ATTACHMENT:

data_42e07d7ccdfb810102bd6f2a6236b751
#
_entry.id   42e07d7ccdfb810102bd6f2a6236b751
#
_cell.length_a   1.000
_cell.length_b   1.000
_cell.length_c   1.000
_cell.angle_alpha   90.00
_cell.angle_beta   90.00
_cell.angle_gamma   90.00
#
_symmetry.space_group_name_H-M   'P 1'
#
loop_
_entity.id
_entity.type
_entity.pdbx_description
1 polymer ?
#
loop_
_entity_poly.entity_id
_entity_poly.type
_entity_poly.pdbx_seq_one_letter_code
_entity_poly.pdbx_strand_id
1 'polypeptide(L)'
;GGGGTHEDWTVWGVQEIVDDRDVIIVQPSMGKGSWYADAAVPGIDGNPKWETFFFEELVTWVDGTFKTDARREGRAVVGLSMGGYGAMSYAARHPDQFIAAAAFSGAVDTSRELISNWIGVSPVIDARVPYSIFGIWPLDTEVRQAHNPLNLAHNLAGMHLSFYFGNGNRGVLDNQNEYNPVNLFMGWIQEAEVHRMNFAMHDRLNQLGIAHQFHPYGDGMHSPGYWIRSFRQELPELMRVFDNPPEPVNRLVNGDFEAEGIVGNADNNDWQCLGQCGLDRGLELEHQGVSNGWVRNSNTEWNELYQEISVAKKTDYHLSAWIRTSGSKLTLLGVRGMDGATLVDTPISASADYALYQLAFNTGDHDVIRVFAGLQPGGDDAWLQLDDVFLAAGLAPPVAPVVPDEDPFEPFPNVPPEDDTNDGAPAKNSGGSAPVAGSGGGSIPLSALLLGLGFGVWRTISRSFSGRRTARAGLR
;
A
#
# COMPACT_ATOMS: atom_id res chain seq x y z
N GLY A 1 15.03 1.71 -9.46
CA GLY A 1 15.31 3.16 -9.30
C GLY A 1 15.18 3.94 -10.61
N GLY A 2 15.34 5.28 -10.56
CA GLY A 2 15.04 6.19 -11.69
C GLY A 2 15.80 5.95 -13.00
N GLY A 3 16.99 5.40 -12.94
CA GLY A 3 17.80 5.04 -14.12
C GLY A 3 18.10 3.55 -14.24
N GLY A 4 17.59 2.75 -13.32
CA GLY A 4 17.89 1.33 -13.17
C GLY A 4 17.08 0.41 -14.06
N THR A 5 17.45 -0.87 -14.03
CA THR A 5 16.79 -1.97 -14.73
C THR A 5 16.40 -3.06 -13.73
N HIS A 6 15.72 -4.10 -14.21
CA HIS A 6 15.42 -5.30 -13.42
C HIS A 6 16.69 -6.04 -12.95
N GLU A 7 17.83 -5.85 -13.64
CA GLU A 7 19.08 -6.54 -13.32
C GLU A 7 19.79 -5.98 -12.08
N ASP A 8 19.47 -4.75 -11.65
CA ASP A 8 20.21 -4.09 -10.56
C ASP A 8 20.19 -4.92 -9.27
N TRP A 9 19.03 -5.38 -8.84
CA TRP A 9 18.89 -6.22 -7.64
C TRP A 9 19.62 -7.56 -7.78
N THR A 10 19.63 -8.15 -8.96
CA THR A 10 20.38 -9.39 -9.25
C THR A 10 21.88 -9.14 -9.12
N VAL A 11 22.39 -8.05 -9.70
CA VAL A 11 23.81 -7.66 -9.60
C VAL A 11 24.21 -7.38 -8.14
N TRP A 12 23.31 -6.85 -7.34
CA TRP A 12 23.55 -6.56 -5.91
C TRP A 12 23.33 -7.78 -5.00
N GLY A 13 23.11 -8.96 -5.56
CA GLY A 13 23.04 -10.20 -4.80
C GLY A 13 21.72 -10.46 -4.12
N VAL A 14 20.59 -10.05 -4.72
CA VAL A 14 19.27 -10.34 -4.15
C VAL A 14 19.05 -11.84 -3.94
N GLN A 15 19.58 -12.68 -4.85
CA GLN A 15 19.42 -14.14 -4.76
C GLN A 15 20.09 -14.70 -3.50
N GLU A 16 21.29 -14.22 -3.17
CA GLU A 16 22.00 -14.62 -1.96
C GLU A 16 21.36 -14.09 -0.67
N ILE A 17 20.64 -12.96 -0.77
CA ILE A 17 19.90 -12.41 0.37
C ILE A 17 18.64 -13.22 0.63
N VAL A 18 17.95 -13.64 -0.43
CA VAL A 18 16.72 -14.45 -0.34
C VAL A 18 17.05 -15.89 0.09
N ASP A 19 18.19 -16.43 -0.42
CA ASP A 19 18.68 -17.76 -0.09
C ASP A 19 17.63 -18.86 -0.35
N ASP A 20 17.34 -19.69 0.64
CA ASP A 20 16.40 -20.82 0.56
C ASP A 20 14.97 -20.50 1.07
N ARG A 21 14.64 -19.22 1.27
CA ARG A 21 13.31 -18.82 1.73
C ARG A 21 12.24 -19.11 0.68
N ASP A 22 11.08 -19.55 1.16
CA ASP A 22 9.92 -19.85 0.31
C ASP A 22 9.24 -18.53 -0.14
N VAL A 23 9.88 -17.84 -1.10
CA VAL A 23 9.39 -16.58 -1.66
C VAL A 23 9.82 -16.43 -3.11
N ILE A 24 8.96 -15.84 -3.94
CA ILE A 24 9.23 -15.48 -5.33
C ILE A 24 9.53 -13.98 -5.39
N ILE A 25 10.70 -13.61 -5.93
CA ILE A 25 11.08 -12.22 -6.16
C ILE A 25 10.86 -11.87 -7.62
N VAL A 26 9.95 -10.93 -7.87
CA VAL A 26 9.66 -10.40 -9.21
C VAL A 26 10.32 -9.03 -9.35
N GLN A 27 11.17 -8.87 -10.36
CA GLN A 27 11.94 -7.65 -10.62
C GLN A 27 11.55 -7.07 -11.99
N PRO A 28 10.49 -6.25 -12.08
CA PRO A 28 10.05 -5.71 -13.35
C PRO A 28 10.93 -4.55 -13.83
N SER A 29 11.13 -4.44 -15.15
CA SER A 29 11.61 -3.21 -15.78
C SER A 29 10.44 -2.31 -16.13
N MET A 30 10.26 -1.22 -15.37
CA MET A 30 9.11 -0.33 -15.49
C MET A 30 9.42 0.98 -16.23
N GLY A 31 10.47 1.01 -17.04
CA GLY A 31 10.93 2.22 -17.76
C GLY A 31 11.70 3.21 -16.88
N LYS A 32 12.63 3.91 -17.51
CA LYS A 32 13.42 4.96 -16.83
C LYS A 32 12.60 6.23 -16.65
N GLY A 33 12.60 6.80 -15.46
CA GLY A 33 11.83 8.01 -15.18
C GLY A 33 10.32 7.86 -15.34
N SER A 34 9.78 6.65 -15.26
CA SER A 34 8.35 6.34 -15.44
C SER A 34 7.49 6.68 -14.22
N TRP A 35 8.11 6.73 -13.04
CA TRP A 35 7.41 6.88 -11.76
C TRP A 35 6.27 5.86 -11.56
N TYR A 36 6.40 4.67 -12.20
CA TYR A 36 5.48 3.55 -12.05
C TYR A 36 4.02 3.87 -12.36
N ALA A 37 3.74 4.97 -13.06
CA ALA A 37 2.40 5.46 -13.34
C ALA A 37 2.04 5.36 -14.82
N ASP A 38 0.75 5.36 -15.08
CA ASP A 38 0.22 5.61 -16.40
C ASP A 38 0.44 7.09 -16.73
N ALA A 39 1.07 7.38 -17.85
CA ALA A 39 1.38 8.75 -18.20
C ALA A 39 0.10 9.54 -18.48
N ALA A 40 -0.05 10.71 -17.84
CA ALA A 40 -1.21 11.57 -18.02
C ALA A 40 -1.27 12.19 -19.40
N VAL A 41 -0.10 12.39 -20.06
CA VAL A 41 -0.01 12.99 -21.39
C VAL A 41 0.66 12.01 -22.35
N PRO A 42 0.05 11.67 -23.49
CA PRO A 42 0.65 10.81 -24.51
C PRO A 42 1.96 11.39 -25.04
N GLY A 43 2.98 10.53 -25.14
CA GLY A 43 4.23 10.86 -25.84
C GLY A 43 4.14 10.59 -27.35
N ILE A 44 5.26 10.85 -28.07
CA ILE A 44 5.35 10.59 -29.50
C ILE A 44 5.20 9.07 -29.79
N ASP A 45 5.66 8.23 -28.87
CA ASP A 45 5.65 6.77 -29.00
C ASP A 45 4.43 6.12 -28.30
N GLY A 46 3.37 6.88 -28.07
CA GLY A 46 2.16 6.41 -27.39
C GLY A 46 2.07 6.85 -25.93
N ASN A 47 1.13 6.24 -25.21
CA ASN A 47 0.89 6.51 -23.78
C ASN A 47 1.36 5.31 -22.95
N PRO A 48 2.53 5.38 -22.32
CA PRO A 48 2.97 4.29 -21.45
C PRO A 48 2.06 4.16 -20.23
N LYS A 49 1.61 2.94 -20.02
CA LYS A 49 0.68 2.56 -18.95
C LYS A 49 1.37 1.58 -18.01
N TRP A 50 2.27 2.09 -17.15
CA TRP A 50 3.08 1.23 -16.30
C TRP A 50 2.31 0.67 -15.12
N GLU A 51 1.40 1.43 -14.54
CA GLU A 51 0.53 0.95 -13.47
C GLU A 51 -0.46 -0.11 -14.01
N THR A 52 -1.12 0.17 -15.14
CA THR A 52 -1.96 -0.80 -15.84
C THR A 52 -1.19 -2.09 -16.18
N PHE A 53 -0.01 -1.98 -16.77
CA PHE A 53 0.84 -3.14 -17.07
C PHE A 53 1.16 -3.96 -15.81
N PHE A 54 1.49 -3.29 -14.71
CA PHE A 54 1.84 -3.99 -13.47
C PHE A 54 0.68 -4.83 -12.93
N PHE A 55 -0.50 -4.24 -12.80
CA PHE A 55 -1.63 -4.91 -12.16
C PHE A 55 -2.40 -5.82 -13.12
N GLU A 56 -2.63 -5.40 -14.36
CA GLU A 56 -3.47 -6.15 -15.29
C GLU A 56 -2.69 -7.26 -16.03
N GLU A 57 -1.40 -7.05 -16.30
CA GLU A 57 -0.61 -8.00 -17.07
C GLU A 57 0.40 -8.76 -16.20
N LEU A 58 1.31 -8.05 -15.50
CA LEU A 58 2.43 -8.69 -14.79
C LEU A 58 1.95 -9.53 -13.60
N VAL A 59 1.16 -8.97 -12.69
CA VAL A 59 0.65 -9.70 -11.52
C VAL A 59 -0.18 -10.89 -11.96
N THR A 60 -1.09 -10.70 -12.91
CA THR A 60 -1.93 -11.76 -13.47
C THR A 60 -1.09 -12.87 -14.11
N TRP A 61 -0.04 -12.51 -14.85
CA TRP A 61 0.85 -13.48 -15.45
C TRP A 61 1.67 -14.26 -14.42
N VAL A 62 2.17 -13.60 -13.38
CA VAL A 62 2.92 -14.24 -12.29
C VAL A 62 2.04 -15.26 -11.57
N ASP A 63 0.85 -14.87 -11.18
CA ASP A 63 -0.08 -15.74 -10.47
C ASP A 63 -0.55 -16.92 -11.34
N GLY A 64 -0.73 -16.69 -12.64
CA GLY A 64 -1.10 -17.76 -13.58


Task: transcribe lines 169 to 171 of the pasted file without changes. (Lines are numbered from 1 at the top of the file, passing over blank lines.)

N ASN A 47 1.13 6.24 -25.21
CA ASN A 47 0.89 6.51 -23.78
C ASN A 47 1.36 5.31 -22.95